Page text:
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Lapidarist

A person who cuts and polishes gemstones is  known as a Lapidarist. Lapidary is one of the  most skilful jobs in the creation of fine jewellery.  I have personally had one of the very best attempt  to teach me how to facet gemstones. After days  of endless concentration and studying, I decided  that it was a skill that could not be taught, unless  you had a natural flair for it. I believe it is similar  to art or music. Sure, you can go to art classes or  take guitar lessons, but unless you already have a  modicum of natural ability, you are never going  to be top of your class. When it comes to cutting  gemstones, I am definitely tone deaf!

There  are  many  tasks  involved  with  cutting  a  gemstone  and  even  before  they  begin,  the  Lapidarist  must  decide  the  best  orientation  of  the gem - in other words, at what angle the gem  should be cut out of the rough to best show its  colour,  and  to  maximise  any  optical  effects.  There are five main steps that we go through  when  we  cut  gemstones.  Each  one  is  vitally  important and an error at any stage can either  dramatically reduce the final carat weight of the  stone or in some instances destroy it completely.

Step One

The most underestimated step is the very first one. This is known as the gemstone orientation step. Here very knowledgeable gemstone experts will make the decision of which part of the rough  stone will ultimately finish up being the table  facet. If a mistake is made at this point, there  is every chance that the gemstones brilliance  and fire will not be maximised. As you were  probably taught if you ever did woodwork or  metal work at school, at this stage it is crucial  to measure twice and cut once!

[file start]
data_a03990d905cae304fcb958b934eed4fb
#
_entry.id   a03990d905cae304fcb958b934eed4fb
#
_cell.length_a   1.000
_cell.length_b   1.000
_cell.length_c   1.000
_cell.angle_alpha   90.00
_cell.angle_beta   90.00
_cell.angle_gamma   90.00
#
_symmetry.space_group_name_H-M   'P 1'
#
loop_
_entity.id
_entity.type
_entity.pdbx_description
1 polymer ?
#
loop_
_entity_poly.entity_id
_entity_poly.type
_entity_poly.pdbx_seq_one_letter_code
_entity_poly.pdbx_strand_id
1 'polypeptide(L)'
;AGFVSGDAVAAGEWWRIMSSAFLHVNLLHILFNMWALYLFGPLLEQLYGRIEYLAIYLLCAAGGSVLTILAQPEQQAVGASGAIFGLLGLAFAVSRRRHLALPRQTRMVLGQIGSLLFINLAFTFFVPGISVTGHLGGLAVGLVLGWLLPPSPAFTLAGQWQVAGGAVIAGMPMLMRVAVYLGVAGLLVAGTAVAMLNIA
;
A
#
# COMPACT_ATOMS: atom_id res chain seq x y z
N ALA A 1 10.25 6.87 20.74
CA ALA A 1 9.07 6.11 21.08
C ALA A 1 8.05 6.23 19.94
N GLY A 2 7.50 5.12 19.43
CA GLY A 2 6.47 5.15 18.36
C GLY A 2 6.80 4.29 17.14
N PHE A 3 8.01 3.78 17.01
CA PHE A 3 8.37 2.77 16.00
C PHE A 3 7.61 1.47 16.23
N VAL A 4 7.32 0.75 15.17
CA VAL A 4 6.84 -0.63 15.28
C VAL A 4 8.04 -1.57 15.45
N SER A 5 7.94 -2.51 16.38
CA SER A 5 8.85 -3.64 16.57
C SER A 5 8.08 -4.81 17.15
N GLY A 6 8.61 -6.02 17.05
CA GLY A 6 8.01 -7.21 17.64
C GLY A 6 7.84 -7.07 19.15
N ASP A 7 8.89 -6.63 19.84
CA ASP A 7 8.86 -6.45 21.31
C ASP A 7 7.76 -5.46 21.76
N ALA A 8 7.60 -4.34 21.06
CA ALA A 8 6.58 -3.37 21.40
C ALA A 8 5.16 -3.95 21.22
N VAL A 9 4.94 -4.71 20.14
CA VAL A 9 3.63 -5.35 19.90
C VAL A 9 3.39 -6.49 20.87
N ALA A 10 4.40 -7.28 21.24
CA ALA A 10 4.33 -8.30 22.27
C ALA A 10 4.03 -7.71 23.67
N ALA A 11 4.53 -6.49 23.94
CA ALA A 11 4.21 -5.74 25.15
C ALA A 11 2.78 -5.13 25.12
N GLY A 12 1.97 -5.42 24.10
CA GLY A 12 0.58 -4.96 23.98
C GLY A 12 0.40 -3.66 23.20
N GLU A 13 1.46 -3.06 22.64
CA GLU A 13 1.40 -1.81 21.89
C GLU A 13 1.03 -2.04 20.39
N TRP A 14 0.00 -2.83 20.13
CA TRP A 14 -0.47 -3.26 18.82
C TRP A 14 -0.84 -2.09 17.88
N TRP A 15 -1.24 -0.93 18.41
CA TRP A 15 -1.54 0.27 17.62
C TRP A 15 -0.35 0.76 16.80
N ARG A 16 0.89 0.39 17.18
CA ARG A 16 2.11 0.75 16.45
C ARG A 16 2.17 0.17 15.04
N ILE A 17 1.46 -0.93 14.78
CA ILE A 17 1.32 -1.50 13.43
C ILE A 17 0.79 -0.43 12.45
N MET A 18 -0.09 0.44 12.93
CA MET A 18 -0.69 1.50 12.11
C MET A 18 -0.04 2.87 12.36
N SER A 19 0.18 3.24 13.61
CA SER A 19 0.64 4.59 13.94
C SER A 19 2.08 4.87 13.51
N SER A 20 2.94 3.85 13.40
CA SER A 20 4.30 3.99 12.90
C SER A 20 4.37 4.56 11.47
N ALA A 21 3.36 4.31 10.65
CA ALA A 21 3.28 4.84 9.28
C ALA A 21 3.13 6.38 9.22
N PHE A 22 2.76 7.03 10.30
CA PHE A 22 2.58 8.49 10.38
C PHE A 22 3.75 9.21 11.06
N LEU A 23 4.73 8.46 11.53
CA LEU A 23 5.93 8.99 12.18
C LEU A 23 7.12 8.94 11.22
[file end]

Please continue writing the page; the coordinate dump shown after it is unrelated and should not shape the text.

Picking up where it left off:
Step two

To actually make the first cut.  Often this is done by the same person who  makes the vital decision on orientation, but  in other cutting houses this is a separate task.  A saw with Diamond tips is used to cut rough material into the required number of pieces.

Step Three

The  gemstone  is  then  ground  on  a  lap  (horizontal wheel) to get an outline shape.

Step Four

A paste is used to grind the gem into a pre-formed shape, which is often done in several  steps with finer and finer pastes being used at  each stage.  The paste is often is often made  of small, tiny pieces of Diamond.  

Step Five

After  being  cut  and  ground  to  the  right  shape, the gem is then polished to a mirror- like  finish.  To  apply  the  finish,  extremely  fine grades of Diamond dusts are normally  used.

 

Ancient artefacts show that Lapidary started in  approximately  3000BC  (Bronze  Age) where early techniques of sawing, drilling,  faceting  and  polishing  were  used  to  facet  gems. However, bruting (a technique using  one mineral to shape another by striking it)  dates back as far as one million years ago,  making Lapidary one of the oldest skills on  the planet!

Today, Lapidary has become widely accepted  as one of the most challenging forms of art  on the planet. Unlike an artist who paints, the  Lapidarist’s  raw  materials  already  possess  great value: one mistake could render them  worthless. The Lapidarist, alongside trying to  create his masterpiece, must also be mindful  of carat weight; the finished item will derive its value not purely from its visual appearance,  but also from its size. 

To recognise the achievements of this profession,  there  are  now  several  highly  profiled  global  competitions such as the “Cutting Edge Awards”  and  in  Germany  (still  one  of  the  largest  gem  cutting centres in the world) there is the highly  acclaimed  “German  Award  for  Jewellery  and  Precious Stones”.

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